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PostgreSQL teaching and research databases
What PostgreSQL resources are available?
The school maintains two PostgreSQL servers, one for teaching and one for research. Staff and students can be granted access to either server as appropriate.
Generally there is no limit on research database use, but where consumption of resources becomes detrimental to other users of the server we may request that you source dedicated server hardware.
What versions are installed?
On DICE desktops and servers we usually carry two versions of PostgreSQL, one older version as maintained by our upstream Scientific Linux distribution, and a newer version maintained for use by servers and clients connecting to those servers. You can see which versions are available with something like:
$ ls /usr/bin/psql* /usr/bin/psql /usr/bin/psql92 $ psql --version psql (PostgreSQL) 8.4.13 $ psql92 --version psql (PostgreSQL) 9.2.2
note that while clients are usually compatible with servers of different versions, a warning is given:
$ psql -h pgteach "WARNING: psql version 8.4, server version 9.2. Some psql features might not work."
and it is usually best to use the matching version. Indeed, tools such as
will not function at all unless a matching version is used.
How do I get a PostgreSQL account / database?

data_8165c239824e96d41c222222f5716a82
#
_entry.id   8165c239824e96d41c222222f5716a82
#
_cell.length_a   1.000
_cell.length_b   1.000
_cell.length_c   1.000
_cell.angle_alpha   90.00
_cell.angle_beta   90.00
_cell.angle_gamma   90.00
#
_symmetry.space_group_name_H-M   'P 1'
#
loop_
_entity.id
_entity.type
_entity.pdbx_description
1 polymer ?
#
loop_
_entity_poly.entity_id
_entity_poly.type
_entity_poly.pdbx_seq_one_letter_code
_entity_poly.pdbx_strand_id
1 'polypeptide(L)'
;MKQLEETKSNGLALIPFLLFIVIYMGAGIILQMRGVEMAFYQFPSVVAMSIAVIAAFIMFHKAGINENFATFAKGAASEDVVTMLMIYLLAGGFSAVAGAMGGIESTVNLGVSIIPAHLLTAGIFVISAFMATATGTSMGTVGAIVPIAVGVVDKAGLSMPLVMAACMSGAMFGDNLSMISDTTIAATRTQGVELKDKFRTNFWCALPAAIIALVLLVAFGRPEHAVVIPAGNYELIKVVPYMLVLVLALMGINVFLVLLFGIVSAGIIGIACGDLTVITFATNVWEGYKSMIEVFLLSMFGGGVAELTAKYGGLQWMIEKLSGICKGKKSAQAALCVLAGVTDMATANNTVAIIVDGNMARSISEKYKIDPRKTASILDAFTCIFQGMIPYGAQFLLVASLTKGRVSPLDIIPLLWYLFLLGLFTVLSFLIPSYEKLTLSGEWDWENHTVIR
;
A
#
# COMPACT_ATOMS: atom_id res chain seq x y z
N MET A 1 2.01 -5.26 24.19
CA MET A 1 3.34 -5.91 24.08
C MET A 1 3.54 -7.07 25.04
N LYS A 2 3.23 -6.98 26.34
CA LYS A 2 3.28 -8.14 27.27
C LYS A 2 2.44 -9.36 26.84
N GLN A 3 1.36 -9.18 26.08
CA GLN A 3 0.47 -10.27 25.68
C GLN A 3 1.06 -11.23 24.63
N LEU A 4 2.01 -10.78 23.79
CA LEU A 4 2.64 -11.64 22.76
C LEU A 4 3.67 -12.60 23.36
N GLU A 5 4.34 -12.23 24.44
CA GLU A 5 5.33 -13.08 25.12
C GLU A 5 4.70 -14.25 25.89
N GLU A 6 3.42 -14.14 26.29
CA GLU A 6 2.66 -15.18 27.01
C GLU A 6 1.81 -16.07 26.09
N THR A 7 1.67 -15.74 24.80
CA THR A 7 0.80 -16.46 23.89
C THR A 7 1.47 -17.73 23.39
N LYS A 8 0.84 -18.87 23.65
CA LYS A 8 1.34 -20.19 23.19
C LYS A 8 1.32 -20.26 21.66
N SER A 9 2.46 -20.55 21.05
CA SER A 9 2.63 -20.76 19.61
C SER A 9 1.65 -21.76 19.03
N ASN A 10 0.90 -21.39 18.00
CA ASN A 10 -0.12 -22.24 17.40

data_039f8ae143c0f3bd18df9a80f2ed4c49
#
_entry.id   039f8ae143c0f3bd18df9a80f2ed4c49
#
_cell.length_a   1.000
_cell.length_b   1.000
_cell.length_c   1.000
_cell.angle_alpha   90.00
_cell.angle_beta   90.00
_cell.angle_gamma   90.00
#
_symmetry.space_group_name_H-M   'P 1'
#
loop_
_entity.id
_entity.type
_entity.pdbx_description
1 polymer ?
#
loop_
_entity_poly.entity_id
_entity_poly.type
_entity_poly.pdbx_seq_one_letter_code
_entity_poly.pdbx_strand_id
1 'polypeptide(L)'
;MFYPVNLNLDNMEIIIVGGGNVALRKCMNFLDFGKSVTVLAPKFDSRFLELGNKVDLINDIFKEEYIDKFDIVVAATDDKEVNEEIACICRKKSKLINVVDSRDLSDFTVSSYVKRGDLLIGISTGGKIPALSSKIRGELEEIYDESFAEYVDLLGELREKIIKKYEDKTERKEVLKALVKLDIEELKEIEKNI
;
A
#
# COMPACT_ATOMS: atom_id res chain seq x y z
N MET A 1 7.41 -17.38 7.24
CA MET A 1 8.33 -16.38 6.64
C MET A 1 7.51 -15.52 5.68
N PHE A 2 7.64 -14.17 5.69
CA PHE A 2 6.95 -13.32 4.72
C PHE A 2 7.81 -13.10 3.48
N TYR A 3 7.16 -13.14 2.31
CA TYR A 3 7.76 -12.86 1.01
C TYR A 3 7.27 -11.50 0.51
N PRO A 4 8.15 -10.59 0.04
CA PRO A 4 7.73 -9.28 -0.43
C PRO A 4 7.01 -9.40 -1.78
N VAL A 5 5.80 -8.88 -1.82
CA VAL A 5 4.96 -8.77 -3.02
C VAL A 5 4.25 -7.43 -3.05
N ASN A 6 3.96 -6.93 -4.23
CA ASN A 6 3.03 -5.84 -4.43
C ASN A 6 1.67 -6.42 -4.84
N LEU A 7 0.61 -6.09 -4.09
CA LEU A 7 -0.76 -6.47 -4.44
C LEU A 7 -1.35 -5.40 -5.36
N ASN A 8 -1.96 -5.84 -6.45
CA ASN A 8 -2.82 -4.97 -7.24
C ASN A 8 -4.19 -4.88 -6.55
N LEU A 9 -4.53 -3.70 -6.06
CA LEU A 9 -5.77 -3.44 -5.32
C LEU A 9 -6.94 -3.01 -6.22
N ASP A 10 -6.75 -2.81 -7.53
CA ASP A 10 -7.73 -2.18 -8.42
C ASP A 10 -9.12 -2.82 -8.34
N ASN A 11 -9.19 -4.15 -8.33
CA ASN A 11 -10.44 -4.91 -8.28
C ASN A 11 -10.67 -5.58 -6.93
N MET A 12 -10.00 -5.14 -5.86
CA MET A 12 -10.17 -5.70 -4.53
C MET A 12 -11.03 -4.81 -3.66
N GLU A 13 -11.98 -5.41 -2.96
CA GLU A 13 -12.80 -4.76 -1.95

For most students and teaching users this is entirely automatic. You will receive an account if you are taking any courses which requires one. Once you drop this course, your access will be suspended and, ultimately, any stored data removed (unless you request otherwise). You can check if you have an account by following the instructions below. If you do not have an account but feel you are entitled to one, please get in touch with support noting any course or supervisor details you think are relevant.
If you are a member of staff and would like an account, you may request one using the support form. Please state whether the account is to be used for teaching or research, and if it is to be shared with anybody.
How long can I keep my postgresql account?
If you are an undergraduate student, and have been granted a postgresql database as part of a course you are taking, your account and database will be made available in time for your coursework, and removed when it ends. If you wish to retain your account for longer than this, please contact support.
How do I access my database?
From any DICE machine (except certain research group servers), simply type the following:
psql -h pgteach
psql -h pgresearch
You will be connected to your database on the database server. If you have been given access to a named database (for example a shared group database) then you may access it by specifying the name of the database at the shell:
psql -h pgresearch databasename
If you are not on a DICE machine, the only recommended connection method is to use SSH to connect to a DICE machine, and then to use psql.
While attempting to connect to your database you may receive the following error:
psql: krb5_sendauth: Ticket expired
This is most likely because you have been logged in for a long time, or perhaps left your computer locked overnight. The solution is simply to issue the following command at a terminal:
You will be prompted for your DICE password.
A similar error can be found if you clear out the contents of /tmp on your machine:
psql: pg_krb5_init: krb5_cc_get_principal: No credentials cache found
This can be avoided by not deleting files named /tmp/krb5cc_*, and is solved by the renc procedure described above.
If you have any other problems, feel free to contact support. Copy or write the error message into the form if possible.
How do I use my database with scripts?